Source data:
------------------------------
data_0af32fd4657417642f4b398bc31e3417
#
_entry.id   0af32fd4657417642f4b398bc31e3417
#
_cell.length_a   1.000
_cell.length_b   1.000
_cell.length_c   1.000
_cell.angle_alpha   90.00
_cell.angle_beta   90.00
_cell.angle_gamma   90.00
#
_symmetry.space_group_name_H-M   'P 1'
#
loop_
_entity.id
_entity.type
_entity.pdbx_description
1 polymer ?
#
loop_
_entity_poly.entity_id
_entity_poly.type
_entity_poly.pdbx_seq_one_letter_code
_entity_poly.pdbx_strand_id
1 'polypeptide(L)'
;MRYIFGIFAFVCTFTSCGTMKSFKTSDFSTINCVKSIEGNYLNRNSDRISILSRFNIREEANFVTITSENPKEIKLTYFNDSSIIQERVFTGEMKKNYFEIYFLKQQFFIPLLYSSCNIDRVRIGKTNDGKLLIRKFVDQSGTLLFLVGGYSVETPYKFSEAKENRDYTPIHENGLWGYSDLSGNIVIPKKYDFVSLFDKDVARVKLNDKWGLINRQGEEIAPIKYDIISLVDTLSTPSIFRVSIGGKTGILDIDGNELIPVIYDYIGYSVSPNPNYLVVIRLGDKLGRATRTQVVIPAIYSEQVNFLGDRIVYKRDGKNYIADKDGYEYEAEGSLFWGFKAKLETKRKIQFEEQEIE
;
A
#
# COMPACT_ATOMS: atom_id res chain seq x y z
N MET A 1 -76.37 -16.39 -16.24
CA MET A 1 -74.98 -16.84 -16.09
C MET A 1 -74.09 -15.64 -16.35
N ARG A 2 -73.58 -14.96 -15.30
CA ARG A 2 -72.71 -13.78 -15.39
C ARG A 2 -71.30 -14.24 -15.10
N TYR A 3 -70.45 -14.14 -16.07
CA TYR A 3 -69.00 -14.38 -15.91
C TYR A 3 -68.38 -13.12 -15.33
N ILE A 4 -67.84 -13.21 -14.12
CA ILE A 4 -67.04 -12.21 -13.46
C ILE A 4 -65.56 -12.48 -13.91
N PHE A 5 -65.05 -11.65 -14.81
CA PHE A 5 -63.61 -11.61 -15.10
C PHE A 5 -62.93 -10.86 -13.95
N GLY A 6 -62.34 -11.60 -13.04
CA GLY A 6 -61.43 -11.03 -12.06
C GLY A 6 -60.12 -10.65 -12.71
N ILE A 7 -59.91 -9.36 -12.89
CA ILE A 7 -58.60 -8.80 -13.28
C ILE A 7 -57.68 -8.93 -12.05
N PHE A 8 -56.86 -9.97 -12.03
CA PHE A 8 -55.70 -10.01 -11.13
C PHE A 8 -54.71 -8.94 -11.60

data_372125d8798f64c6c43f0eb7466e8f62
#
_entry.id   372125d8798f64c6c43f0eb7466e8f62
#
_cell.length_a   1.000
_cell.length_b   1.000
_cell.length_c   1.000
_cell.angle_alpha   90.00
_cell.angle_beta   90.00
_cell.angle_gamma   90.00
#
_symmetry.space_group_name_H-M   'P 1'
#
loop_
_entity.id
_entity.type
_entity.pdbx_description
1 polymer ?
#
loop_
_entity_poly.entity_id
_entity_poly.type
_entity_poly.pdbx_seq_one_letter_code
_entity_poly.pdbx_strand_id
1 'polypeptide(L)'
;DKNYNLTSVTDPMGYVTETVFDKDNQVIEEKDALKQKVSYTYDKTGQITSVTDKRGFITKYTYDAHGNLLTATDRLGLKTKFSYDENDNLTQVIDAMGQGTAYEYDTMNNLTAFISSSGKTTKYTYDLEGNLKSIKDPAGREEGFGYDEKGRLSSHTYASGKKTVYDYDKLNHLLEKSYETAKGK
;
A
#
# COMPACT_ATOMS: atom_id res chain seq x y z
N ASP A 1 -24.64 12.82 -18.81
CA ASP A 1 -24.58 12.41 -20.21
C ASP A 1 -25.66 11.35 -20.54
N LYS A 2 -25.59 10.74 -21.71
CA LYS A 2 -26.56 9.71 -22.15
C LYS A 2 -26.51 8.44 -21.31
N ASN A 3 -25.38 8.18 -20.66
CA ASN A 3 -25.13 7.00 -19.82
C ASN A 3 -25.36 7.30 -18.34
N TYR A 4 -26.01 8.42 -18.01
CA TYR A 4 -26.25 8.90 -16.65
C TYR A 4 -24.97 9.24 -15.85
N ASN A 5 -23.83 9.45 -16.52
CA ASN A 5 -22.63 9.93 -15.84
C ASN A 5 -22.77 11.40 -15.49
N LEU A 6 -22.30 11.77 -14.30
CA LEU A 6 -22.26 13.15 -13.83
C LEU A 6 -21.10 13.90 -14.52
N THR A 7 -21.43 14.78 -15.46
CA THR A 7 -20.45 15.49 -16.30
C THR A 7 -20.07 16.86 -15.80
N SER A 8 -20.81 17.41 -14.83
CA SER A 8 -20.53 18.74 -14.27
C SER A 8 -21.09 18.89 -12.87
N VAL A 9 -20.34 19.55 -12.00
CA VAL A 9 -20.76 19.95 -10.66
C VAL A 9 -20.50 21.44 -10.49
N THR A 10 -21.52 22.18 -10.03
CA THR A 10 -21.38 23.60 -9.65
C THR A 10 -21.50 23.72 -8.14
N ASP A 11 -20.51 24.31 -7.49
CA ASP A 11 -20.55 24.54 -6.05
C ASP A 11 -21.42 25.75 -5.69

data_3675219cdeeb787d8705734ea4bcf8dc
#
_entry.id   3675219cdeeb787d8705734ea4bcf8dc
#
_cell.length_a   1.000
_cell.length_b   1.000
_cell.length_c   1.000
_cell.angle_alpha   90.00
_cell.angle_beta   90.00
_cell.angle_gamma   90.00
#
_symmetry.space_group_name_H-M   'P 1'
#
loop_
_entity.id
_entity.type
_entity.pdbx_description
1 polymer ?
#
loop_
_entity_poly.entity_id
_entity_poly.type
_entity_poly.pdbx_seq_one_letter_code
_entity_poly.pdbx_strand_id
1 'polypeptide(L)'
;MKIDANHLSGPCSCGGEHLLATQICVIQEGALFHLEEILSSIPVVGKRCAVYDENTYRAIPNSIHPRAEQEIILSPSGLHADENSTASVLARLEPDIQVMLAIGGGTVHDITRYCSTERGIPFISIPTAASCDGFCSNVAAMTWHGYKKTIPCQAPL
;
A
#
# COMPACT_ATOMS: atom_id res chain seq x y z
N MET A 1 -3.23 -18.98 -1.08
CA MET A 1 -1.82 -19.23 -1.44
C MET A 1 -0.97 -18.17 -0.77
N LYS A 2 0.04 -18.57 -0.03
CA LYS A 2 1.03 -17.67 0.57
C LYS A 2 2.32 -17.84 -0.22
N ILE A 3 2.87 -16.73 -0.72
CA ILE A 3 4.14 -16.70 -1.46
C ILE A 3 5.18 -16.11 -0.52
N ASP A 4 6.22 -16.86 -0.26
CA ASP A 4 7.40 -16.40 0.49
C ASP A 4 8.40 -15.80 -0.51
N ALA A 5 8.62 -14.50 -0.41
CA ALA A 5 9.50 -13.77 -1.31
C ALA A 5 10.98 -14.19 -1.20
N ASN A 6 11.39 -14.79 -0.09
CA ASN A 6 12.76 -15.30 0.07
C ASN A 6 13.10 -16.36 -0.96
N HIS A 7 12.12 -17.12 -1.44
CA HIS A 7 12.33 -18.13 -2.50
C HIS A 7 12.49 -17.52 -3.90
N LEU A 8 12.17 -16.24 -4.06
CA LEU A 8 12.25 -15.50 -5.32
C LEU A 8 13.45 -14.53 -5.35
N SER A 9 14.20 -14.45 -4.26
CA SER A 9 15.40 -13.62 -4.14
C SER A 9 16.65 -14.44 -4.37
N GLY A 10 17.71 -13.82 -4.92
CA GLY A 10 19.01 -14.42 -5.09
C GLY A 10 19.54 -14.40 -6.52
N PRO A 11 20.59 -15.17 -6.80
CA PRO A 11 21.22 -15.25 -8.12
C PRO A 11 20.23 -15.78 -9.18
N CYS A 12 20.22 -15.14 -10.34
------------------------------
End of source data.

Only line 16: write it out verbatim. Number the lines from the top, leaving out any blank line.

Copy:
_entity.type